By Peter Finch
If you follow the markets and golf, you know there have been a lot of gloomy reports on golf equipment sales lately. The latest to cross my screen came from the Financial Times and the blog Seeking Alpha.
Both were specifically taking on Callaway Golf Co.'s stock (NYSE: ELY), which has had a tough year so far. Under the headline "Golf: Bunker Mentality," the FT's popular Lex column concludes that Callaway's estimates of 2 to 4 percent industry growth this year are probably unrealistic. Seeking Alpha described Callaway as "concentrated in the worst possible space and with financial risk."
Investors responded by … buying shares. Callaway's stock is up 7 percent since the Seeking Alpha report and climbed 4 percent today, following the FT's report on Friday. U.S. markets were closed Monday for Memorial Day.
My point isn't that ELY is a great buy at $8.30 or even $14 (that's the "target price" assigned by analysts at KeyCorp last month). It's just that investors ought to keep things in perspective.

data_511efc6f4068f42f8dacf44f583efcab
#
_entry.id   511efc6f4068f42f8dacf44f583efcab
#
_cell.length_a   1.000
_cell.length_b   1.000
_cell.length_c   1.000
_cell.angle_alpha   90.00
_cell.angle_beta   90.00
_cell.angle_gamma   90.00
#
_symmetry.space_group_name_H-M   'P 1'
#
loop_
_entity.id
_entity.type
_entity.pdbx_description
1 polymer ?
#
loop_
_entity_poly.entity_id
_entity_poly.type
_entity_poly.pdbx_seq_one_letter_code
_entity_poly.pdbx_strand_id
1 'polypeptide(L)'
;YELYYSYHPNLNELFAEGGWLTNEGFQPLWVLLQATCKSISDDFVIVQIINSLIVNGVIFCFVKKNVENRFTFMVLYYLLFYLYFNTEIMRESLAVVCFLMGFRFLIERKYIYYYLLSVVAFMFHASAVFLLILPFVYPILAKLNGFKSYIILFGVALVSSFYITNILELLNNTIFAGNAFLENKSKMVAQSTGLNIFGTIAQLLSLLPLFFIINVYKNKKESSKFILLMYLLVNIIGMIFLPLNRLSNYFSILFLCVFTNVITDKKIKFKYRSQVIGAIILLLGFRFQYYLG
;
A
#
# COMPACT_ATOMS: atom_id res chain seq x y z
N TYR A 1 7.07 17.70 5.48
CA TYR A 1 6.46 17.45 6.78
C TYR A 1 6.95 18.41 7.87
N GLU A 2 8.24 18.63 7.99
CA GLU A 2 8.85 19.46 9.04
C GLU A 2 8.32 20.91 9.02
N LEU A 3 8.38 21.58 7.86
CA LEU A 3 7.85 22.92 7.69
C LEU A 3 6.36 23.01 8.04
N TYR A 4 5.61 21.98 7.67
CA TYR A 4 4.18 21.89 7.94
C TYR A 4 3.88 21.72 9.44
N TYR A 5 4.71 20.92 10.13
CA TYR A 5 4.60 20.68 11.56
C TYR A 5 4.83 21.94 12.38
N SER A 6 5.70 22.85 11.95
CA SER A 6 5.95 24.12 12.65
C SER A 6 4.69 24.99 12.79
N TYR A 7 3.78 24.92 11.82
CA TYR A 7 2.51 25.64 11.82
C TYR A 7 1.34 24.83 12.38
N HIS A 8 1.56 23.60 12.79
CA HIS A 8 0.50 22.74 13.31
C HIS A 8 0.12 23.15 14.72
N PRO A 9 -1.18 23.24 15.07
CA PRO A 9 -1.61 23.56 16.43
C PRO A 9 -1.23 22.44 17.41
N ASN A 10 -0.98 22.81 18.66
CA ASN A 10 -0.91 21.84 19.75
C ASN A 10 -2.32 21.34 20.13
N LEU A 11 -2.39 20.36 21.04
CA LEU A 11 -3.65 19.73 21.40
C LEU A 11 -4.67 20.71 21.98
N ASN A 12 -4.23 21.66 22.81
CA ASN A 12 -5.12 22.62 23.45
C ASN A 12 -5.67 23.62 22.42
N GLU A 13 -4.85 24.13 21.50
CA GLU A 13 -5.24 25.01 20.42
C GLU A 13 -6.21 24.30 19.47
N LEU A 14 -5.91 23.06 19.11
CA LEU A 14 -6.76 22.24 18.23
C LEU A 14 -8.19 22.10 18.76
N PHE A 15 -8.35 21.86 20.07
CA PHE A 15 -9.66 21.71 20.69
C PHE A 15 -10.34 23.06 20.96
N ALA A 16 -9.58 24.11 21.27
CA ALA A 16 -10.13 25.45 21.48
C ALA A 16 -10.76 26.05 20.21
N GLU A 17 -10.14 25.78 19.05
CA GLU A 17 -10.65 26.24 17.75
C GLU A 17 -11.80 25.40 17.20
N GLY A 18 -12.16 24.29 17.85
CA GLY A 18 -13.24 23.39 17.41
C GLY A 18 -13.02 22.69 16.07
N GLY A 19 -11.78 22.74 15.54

Golf is surely going through difficult patch, in the marketplace of public opinion if not in real life. It's tough out there. We're still emerging from one of the most difficult economic downturns in U.S. history. But is the sky actually falling? Should everyone run fleeing from the golf business before it's too late? I'm going to say no.
On a related note: Here's a Motley Fool column about Dick's Sporting Goods (NYSE: DKS), a company whose stock got hit hard last week thanks in part to slowing golf-equipment sales. TMF's conclusion: The sky is not falling there, either.
Weakness in hunting and golf equipment, two main product categories, "overshadowed a few really good things in the company's report," it says. These include growth in athletic apparel, footwear and team sports categories, e-commerce, and new store openings.